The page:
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Question for Steve Wenger

1575 Views 13 Replies 5 Participants Last post by  csmkersh
Question for Steve Wenger.

Did you ever meet "Jelly" Bryce? I went back through your web site again and was surprised you mentioned him and also cover Cirillo's alternate sighting methods.

Yes, I realize that most here would have been kids if the ever met the man.
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...Topperwein was some sort of relative of Rex Applegate's and had some influence on the eventual development of his eponymous technique.
I thought that Sykes-Fairbain were the initial driving influence on Applegate. Didn't know Applegate and Topperwein had any connection.

I remember meeting Colonel Askins at the West Avenue Range here. Boy, what an abrasive SOB he was. But he was a old man by then. Wes Kline hated him as did a number of shooters who were at the 1937 National Matches. He had a .22 center fire built using a Mexican round, the Velo-Dog, and a .22 Colt Woodsman Target. Everyone else used a .32 Colt revolver and just couldn't handle timed and rapid like Askins' Woodsman.
The late Colonel Applegate might have had some relationship with the Topperweins (I not sure but my father-in-law, who was close friends with him, told me that he didn't think so and, in fact, he wasn't sure if the two had even met) but I believe the Exhibition (Trick) Shooter that he was related to was his Uncle, Gus Peret.

Peret was an amazingly talented man who sadly, never seems to make any of those "lists" we see from time-to-time about such historical performers. Maybe that's the price you pay for shooting for Peters and not Winchester!

The Colonel told me a bit about Peret over the years but he told my father-in-law a lot more regarding things like that, as they were always "visiting" in one way or another; trading stories and exploring new ideas and techniques.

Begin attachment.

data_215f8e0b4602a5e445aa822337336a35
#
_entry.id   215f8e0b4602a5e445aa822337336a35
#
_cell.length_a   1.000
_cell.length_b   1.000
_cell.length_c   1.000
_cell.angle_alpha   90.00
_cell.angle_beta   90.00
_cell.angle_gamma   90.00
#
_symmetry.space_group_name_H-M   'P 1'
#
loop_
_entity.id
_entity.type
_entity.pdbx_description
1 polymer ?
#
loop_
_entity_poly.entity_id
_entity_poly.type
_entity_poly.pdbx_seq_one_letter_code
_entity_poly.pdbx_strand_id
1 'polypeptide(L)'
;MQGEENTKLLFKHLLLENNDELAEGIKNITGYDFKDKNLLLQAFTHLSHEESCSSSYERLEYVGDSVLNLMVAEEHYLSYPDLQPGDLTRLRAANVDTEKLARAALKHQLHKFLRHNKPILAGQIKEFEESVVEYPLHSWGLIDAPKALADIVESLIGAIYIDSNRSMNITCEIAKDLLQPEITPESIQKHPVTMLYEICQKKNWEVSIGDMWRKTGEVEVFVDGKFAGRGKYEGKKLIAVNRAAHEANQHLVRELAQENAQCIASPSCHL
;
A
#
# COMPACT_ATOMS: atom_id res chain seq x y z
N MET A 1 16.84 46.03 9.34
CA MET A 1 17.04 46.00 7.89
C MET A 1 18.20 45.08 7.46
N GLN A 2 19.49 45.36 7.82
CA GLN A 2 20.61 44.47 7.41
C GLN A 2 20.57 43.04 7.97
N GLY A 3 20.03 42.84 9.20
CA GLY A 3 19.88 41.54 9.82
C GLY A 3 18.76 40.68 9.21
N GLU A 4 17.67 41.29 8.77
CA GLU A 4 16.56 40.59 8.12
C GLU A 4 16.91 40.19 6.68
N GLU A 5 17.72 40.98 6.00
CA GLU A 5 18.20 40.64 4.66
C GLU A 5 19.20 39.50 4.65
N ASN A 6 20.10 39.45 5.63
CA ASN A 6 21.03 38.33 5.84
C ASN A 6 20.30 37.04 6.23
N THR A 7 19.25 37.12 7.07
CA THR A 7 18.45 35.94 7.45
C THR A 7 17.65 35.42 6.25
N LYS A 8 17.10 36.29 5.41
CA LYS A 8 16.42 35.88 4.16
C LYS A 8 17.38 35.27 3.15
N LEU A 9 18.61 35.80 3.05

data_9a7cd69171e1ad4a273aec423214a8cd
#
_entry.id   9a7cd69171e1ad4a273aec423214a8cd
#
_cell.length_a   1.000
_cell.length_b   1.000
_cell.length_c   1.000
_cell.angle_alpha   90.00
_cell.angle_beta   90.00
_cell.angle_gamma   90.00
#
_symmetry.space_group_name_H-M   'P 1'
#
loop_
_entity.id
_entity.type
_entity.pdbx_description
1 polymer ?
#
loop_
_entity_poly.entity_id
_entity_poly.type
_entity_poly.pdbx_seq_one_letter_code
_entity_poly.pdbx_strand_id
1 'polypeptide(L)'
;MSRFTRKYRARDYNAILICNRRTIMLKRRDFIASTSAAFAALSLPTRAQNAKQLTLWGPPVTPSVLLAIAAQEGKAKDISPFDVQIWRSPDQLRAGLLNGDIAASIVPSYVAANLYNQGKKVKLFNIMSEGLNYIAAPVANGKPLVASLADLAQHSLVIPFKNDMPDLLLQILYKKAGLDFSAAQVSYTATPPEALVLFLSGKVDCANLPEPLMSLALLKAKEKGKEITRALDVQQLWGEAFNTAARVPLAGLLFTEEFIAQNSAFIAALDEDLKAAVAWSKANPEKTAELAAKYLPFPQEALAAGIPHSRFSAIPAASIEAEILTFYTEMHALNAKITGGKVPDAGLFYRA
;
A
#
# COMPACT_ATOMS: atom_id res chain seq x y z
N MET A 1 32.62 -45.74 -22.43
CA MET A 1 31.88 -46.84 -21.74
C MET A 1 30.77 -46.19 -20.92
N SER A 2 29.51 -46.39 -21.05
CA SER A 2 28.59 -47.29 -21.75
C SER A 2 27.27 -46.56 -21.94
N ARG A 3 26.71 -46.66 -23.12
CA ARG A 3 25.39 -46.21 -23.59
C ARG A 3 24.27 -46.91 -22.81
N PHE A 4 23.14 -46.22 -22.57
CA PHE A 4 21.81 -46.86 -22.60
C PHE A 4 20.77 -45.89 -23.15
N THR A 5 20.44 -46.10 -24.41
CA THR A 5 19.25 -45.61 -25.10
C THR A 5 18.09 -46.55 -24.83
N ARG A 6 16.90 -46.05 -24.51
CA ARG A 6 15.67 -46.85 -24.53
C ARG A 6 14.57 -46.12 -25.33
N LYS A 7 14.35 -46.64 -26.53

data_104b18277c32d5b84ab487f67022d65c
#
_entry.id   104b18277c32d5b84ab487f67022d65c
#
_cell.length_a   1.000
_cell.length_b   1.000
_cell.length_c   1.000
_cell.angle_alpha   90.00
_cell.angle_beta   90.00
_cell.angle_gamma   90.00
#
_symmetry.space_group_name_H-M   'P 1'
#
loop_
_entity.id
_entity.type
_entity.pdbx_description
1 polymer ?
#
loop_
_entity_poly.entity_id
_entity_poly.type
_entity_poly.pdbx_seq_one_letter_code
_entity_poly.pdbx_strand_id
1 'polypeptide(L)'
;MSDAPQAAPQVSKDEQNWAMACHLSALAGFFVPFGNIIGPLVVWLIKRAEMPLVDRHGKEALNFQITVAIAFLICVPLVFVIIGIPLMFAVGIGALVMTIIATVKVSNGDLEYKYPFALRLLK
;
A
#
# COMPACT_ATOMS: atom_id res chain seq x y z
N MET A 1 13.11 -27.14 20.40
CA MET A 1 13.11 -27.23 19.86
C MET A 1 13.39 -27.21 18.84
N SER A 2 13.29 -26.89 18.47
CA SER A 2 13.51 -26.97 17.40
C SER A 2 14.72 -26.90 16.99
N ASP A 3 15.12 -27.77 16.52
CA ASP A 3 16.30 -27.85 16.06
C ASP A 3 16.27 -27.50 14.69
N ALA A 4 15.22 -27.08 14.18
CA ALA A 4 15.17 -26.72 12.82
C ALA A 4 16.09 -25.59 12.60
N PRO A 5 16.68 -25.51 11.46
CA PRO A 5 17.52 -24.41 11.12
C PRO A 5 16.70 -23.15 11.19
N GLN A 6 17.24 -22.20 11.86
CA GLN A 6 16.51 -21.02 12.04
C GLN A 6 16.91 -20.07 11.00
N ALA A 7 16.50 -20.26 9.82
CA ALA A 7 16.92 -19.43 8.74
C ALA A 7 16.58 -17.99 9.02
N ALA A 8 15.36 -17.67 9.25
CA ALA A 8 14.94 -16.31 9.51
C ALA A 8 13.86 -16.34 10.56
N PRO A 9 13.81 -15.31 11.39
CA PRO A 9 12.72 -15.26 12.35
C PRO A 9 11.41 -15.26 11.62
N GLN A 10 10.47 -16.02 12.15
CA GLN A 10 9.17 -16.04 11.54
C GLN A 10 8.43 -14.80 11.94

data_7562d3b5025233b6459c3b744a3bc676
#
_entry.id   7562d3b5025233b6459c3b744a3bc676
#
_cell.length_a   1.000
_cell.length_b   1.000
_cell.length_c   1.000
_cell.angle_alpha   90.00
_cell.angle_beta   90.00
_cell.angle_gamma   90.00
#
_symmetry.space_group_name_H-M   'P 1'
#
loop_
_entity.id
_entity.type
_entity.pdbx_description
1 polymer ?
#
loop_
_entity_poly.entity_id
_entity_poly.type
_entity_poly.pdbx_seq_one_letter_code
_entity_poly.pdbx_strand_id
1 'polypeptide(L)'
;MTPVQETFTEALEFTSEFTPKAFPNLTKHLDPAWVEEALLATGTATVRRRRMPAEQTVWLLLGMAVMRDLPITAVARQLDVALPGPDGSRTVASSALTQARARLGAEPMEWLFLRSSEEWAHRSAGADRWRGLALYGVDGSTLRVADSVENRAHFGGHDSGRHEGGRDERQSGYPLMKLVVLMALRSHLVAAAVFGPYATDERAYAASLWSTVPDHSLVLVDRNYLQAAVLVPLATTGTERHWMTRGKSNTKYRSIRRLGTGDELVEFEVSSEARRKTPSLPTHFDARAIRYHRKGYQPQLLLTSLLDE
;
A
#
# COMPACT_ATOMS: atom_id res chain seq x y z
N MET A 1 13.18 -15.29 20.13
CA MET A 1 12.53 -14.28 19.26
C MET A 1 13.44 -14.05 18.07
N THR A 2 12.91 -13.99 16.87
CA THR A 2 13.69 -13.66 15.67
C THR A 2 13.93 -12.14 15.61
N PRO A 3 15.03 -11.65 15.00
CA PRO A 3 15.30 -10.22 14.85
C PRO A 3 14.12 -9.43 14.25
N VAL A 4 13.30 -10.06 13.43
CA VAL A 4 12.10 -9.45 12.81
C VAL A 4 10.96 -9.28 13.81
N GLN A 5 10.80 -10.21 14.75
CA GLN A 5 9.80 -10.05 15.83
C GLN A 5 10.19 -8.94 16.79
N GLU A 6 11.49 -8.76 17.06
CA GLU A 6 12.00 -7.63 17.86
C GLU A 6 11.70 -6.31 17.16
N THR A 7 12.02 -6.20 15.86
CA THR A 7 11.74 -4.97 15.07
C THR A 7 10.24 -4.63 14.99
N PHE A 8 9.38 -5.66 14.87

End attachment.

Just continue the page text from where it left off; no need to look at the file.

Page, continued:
"Uncle Gus" was Applegate's primary influence and pretty much his sole "instructor" (although "instructor" might be too formal a word when it comes to familial-oriented learning) for shooting (especially non-traditional and non-military-related shooting) until he came under the spell of equally famed "gun man" William Fairbairn (ultimately a Colonel himself), from whom he learned and derived a lot.

Colonel Applegate was an amazing man who never stopped learning or thinking and who, contrary to things I've seen written by people who didn't know him, never lived in the past. I treasured our friendship. I learned a lot from him and it was always great catching up with him; either in person or on the phone. He was always willing to answer any of my usually dumb questions and he spoke of things (even grizzly things) with the intelligence and the detachment of a skilled technician but also with the wonderment and the excitement of a man just a fraction of his age.

Lately, as I seem to be growing older by the minute, I can only hope that I do as well in the years ahead.

I hope you two gentlemen do not find my correction insulting but I just thought you might find this of interest. Have a good rest of the week.
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